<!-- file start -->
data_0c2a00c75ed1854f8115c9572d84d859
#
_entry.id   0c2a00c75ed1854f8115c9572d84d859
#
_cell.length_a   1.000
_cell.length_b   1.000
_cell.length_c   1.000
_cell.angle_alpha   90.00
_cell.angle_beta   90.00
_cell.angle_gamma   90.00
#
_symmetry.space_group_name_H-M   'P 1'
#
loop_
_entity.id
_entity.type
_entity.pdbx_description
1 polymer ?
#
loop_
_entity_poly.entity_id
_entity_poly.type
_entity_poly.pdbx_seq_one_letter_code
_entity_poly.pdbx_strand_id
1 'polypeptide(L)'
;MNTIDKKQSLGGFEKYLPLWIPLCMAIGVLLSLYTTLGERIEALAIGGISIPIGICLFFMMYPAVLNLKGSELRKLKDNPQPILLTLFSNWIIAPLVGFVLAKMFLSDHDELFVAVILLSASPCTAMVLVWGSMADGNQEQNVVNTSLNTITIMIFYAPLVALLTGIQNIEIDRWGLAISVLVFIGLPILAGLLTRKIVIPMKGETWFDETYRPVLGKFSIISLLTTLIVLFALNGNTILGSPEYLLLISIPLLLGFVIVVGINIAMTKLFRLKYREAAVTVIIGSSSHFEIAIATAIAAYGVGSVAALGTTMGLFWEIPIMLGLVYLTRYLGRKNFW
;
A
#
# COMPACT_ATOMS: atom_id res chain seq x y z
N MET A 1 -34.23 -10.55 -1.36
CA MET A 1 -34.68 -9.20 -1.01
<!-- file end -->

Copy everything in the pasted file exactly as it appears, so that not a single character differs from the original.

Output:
data_0c2a00c75ed1854f8115c9572d84d859
#
_entry.id   0c2a00c75ed1854f8115c9572d84d859
#
_cell.length_a   1.000
_cell.length_b   1.000
_cell.length_c   1.000
_cell.angle_alpha   90.00
_cell.angle_beta   90.00
_cell.angle_gamma   90.00
#
_symmetry.space_group_name_H-M   'P 1'
#
loop_
_entity.id
_entity.type
_entity.pdbx_description
1 polymer ?
#
loop_
_entity_poly.entity_id
_entity_poly.type
_entity_poly.pdbx_seq_one_letter_code
_entity_poly.pdbx_strand_id
1 'polypeptide(L)'
;MNTIDKKQSLGGFEKYLPLWIPLCMAIGVLLSLYTTLGERIEALAIGGISIPIGICLFFMMYPAVLNLKGSELRKLKDNPQPILLTLFSNWIIAPLVGFVLAKMFLSDHDELFVAVILLSASPCTAMVLVWGSMADGNQEQNVVNTSLNTITIMIFYAPLVALLTGIQNIEIDRWGLAISVLVFIGLPILAGLLTRKIVIPMKGETWFDETYRPVLGKFSIISLLTTLIVLFALNGNTILGSPEYLLLISIPLLLGFVIVVGINIAMTKLFRLKYREAAVTVIIGSSSHFEIAIATAIAAYGVGSVAALGTTMGLFWEIPIMLGLVYLTRYLGRKNFW
;
A
#
# COMPACT_ATOMS: atom_id res chain seq x y z
N MET A 1 -34.23 -10.55 -1.36
CA MET A 1 -34.68 -9.20 -1.01